The thief on the cross. The one who in the final minutes of his life defended Jesus. He admitted his guilt and Jesus’ innocence. He acknowledged the divinity of Christ— he was the first convert to Christianity. The first person to say, “I want to be a part of your kingdom” (Luke 23:42.)
He never had to go through the ups and downs, loopty-loops, confusion, trials, backsliding, and church-hopping of Christian life. He never argued over theology, which translation of the Bible is best, or whether Christians should smoke cigarettes or serve in the military. He got to go straight into glory. He got to bypass the doing of, and the being of, Christian life.
I wrote in my journal several months ago, “What is it to be a Christian; what is this Christian life?” The thief on the cross never had to ask that question. The Apostle Paul writes in the Book of Romans about the hope of glory and the “eager hope” with which we look forward to “join God’s children in glorious freedom from death and decay.” Paul writes about how it is the work of the Spirit to help us in weakness so that we can be sanctified, justified, and glorified in the salvation we have because of Christ’s sacrifice. Because we indeed justly were receiving the due reward for our deeds; but this man, Jesus, had done nothing wrong, as the one thief said to other (Luke 23:41.)
The Christian life is no longer about living according to our due reward, but rather by faith. Our hope is totally in the work of the Spirit, for the purposes of the Spirit, toward a spiritual reward. The Christian life is never about what is seen and measurable but rather what is unseen and unmeasurable. We see this hold totally true in the extremely short Christian life of the thief on the cross. He had no time to do good works, resist bad habits, contribute wise teaching, or pray beautiful prayers. He was saved and then glorified. Instantaneously! He totally got to skip the sanctification, transformation, justification phases that most of us experience.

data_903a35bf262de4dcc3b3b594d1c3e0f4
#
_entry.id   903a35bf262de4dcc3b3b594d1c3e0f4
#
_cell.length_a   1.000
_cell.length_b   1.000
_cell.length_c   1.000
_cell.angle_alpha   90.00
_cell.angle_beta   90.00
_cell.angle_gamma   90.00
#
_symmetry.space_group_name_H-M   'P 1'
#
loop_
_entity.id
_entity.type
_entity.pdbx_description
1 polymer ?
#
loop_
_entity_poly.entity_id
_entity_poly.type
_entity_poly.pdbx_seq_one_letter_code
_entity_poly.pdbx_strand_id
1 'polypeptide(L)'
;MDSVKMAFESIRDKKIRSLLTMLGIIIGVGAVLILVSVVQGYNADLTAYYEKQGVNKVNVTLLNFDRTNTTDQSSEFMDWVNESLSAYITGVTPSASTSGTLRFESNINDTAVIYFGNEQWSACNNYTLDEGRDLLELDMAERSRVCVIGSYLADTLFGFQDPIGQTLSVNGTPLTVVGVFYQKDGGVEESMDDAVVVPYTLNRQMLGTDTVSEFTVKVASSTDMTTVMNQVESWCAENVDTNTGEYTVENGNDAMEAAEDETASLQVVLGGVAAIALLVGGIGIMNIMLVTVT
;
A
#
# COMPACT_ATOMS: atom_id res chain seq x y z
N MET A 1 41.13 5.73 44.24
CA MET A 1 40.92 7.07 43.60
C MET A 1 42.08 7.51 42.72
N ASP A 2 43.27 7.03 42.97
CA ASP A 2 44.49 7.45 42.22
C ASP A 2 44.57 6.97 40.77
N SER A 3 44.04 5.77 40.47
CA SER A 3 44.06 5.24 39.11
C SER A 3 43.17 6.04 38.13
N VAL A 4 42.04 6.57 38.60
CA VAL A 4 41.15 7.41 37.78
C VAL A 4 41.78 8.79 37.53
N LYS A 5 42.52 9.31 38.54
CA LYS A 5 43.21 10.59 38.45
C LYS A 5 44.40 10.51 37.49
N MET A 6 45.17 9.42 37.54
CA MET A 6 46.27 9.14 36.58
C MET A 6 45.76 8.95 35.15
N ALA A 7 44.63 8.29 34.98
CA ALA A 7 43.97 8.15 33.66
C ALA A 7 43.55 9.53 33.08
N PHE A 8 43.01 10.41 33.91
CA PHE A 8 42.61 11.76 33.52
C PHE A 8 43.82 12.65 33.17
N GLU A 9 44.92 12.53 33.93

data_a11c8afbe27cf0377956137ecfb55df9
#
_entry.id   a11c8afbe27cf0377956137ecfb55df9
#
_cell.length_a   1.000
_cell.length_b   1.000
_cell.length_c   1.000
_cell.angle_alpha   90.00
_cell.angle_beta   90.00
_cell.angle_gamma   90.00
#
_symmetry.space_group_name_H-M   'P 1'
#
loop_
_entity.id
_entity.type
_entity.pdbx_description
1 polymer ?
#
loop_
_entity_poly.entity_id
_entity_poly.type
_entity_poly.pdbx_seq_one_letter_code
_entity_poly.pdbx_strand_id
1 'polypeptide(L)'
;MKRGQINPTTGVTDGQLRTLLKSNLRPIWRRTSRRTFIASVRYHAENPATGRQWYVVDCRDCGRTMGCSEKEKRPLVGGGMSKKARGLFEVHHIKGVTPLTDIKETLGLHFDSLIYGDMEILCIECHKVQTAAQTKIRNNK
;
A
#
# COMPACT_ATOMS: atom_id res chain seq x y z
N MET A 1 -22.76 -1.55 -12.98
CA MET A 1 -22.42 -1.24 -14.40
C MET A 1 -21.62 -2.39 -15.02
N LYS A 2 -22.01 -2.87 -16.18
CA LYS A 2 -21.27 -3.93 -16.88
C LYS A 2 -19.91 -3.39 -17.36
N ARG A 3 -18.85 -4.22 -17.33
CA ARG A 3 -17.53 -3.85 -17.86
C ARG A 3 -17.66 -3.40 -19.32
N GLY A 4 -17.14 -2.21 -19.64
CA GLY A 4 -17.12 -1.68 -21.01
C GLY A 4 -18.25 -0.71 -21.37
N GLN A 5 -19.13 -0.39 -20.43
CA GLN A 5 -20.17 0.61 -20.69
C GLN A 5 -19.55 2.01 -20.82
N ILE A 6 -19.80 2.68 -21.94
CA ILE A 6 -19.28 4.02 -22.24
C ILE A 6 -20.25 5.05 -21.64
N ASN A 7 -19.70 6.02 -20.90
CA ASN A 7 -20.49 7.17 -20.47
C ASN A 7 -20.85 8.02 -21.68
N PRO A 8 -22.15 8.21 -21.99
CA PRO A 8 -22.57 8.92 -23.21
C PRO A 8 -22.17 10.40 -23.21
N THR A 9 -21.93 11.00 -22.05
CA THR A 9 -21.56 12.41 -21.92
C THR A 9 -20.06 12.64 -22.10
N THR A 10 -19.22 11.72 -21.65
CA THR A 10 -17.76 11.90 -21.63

Yet, I believe that Jesus sees all of us the way he sees the thief on the cross. I believe he sees all of us as today being with him in paradise. I believe he sees us in the Spirit, the spirit of faith, which sees things as they are when completed not as they are in process. I believe that to Jesus our moment of salvation is our moment of glorification. His mercy makes that possible, his grace makes it the operating truth.
God’s not waiting on us so He can make something reality. He is ushering us into His reality. And we are called, in this Christian life, to act according to that reality. We have to view ourselves in faith, which means viewing ourselves as complete, as co-heirs with Christ, as kings and priests, as sons of God— cause that is what glorification is, right? And we have to view each other the same way.
We cannot accept accusatory speech that contradicts what God sees of us in faith. We cannot level accusation against our brothers and sisters in Christ either. It’s very easy to become negative about other people’s faith. You know, if my husband were a better Christian, it’d be easier for me to be a better Christian. Kinda like how, if my daughter were a better kid, it’d be easier for me to be a better mom. If other people could get going a bit more in their walks with God, and give me a few less attitudes and inconveniences to trip over, I would assuredly be a better person. If the people around me would just be better, I could look a lot better.
And because other people make my personal process of transformation more difficult, I find it perfectly acceptable to condemn their level of adherence to God’s sanctification, their probability of being justified if they keep on acting like this. I feel I can comment on them, or rate them, judge them, or actually kind of hate them, because obviously they are not trying as hard as me cause if they were my sanctimonious little life would be a whole lot easier!
Yet, that attitude is completely antithetical to faith. If Jesus could say to the thief on the cross, you are glorified today simply because I say so; then He also says to us, it is today simply because I say so. That is that. There is no in between whilst which we get to fiddle around with condemnation— of ourselves or of others.
Our love for each other cannot come from what we see, but rather from what we don’t see, which is the glorification to come that God sees as already being, because of Jesus and through the Spirit.